|03.12.19||Matthias Heller, Johannes Gutenberg-Universität|
The Drell-Yan production of charged lepton pairs is one of the key processes measured at hadron colliders. The QCD corrections to the cross-section are known to order \(\alpha_s^2\) and electroweak corrections are known to order \(\alpha\). The next important step for a better theoretical understanding is the complete calculation of the mixed QCD-EW corrections of order \(\alpha \alpha_s\). In this talk, I report on the first calculation of the virtual two-loop corrections of order \(\alpha \alpha_s\) to the cross-section. The calculation is carried out analytically using tensor reduction, IBP relations and the method of differential equations. We validate a previous calculation of the subset of mixed QCD-QED corrections and show how the jet and soft functions of that reference can be used to subtract the infrared divergencies of the complete mixed QCD-electroweak virtual corrections. In the talk, I will focus on the calculation of the master integrals, which involve algebraic letters in the differential equation.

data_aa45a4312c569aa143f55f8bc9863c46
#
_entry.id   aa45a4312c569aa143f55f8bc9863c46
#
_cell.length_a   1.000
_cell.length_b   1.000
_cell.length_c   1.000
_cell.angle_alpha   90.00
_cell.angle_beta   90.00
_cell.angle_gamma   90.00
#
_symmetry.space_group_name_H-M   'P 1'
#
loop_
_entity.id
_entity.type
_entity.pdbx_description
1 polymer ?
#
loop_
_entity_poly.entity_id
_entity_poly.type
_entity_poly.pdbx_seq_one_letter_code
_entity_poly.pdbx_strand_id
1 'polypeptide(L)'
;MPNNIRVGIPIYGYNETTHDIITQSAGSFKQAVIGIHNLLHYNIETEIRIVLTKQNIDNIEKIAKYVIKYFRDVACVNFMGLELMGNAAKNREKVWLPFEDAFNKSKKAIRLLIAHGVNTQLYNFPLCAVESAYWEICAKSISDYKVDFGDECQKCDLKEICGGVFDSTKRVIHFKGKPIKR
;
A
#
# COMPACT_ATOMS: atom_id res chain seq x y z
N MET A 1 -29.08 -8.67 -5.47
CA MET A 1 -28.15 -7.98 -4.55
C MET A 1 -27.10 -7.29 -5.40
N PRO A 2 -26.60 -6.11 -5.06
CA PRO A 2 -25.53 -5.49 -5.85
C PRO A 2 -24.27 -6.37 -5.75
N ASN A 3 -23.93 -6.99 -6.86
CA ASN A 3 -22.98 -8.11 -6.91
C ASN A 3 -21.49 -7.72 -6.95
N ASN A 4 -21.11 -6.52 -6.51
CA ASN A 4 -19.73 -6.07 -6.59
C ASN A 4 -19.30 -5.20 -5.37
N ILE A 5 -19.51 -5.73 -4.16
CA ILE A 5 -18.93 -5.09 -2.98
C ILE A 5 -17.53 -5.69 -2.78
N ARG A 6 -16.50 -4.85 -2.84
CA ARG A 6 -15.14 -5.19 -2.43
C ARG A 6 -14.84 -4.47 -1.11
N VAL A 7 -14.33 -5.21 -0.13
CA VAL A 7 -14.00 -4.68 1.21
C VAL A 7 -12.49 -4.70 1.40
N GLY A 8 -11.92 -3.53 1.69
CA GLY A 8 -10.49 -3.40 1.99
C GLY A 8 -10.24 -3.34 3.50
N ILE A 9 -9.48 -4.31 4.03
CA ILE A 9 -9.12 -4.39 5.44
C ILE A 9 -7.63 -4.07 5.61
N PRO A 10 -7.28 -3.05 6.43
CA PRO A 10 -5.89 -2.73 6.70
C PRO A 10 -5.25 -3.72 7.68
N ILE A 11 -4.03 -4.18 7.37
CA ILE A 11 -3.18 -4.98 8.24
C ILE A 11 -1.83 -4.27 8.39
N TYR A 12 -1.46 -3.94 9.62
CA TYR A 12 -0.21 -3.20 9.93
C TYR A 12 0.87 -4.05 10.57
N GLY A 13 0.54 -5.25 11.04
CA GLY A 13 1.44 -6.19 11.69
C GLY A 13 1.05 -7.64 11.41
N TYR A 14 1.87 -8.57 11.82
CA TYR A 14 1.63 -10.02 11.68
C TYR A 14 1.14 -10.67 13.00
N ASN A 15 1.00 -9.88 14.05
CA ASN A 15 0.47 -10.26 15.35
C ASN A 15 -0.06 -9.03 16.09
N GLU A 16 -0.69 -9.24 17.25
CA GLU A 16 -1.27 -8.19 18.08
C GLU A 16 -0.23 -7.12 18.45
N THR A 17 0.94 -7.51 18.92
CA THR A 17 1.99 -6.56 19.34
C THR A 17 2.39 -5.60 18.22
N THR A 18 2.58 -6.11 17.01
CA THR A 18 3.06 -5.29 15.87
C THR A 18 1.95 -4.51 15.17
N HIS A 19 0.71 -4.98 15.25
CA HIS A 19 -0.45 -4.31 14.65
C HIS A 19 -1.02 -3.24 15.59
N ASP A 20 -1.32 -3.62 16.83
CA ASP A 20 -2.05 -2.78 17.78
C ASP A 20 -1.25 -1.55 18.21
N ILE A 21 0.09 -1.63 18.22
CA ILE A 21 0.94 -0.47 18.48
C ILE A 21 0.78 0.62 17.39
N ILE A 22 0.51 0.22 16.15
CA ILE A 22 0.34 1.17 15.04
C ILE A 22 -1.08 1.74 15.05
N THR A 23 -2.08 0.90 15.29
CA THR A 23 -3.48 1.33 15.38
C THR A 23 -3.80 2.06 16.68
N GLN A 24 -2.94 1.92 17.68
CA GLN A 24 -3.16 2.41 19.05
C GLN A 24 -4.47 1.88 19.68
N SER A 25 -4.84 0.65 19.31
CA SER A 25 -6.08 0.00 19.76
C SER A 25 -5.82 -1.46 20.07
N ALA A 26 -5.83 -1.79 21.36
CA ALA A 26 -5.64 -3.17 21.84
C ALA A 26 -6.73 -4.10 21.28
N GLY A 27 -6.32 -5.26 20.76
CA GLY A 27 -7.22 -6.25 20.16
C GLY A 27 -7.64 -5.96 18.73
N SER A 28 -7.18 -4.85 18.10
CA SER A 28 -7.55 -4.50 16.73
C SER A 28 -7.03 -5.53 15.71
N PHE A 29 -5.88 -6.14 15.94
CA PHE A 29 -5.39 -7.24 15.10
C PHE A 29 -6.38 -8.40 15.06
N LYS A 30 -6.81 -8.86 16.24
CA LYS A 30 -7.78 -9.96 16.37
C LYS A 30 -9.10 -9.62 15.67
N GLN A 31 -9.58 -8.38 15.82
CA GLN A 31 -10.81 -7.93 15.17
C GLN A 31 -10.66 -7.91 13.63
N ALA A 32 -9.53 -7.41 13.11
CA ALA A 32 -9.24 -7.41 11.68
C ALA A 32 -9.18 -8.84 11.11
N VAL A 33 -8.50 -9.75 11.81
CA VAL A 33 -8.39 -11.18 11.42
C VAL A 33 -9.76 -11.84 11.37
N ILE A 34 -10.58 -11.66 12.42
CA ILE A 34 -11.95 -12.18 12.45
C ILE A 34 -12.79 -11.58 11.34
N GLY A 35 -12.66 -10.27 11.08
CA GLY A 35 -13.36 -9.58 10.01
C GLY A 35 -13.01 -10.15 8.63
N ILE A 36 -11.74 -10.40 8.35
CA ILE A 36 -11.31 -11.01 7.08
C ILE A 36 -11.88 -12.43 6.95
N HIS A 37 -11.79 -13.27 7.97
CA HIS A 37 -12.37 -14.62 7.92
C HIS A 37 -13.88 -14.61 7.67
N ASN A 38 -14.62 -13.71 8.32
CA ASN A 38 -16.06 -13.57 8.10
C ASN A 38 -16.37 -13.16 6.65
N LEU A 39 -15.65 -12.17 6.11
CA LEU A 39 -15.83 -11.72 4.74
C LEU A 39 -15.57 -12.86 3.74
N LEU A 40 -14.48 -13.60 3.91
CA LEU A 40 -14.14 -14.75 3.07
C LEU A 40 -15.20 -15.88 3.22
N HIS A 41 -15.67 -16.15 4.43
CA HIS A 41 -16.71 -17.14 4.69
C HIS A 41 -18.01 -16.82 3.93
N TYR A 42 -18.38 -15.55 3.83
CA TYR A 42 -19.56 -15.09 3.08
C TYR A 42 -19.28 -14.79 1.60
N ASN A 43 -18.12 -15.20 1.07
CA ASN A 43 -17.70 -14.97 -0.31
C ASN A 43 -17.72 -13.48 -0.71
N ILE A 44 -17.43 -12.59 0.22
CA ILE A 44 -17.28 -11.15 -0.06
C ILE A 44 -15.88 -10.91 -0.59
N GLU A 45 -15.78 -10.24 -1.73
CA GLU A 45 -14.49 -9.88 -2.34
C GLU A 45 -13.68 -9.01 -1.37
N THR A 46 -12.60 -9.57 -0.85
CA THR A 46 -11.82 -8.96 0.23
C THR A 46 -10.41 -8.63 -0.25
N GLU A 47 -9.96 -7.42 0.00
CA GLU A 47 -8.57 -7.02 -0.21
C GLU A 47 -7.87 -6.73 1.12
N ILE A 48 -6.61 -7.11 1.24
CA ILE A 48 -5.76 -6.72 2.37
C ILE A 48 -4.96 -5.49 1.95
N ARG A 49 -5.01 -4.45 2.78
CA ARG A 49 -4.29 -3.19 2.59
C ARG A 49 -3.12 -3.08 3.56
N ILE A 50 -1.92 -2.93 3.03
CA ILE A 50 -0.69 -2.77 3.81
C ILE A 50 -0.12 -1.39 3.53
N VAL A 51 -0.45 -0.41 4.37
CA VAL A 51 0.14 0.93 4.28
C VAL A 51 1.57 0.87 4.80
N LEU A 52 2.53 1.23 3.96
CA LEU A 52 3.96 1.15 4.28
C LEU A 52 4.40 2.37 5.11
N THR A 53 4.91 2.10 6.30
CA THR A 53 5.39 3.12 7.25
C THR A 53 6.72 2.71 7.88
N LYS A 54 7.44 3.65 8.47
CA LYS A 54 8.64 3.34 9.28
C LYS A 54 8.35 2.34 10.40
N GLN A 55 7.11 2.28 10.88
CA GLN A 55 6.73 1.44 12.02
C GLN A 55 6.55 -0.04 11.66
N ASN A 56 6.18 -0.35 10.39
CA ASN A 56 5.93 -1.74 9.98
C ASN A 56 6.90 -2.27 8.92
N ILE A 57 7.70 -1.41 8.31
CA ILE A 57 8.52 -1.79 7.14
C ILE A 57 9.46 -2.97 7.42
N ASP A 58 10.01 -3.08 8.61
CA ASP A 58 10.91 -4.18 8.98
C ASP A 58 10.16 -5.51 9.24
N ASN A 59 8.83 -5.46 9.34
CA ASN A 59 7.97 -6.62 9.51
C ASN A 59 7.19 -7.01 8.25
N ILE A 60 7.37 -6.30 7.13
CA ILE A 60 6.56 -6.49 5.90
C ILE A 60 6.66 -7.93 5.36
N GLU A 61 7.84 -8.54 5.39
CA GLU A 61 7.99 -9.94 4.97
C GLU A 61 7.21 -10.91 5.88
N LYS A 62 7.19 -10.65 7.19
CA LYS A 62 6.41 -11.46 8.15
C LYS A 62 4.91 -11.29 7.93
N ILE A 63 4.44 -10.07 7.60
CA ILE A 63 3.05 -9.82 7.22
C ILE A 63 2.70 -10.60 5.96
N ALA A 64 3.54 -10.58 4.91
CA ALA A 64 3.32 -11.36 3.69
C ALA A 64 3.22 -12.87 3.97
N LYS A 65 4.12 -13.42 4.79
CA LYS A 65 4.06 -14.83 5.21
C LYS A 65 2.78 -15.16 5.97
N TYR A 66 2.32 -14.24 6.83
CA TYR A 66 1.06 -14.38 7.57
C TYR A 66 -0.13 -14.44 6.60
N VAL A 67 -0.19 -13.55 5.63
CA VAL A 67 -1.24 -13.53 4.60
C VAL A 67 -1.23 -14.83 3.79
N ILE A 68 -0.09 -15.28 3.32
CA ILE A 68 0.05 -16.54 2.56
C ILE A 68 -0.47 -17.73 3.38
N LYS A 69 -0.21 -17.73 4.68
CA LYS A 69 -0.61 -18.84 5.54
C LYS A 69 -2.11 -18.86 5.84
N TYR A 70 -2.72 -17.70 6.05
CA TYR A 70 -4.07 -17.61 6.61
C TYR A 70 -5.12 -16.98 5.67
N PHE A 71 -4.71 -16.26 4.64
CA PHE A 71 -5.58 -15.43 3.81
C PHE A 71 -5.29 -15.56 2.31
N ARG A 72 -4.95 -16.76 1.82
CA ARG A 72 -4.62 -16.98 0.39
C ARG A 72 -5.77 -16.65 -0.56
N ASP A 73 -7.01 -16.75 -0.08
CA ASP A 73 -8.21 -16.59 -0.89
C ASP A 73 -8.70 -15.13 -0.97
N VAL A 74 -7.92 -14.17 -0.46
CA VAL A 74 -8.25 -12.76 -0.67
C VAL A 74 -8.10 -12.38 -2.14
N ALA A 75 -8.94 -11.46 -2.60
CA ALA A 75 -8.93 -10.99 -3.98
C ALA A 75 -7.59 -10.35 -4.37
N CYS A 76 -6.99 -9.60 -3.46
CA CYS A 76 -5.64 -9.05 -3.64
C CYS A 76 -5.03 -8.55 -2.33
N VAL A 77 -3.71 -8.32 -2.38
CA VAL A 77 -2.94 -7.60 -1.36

|10.12.19||Guoxing Wang, Peking University|
The invariant mass distribution of top quark pair production is an important observable whose threshold behavior is sensitive to top-quark mass. In this talk, I will focus on the invariant mass distribution of top-quark pair production in threshold region and soft region. I will first talk about the resummation of Coulomb corrections in threshold limit β → 0. We combine the resummation with fixed-order results and present phenomenologically relevant numeric results. We find that the resummation effect significantly enhances the differential cross section in the threshold region, and makes the theoretical prediction more compatible with experimental data. As for soft limit z → 1, I’ll talk about the calculation of NNLO soft function which is a major bottleneck in pushing up the soft resummation accuracy of top-quark pair production. We show the non-trivial structure of three-parton correlations and the consistent extraction of NNLO soft fragmentation function. At the end, I’ll show the preliminary results of hard function and its application to transverse momentum resummation for top-quark pair production and decay in the future.
|17.12.19||Fazlollah Hajkarim, Frankfurt University|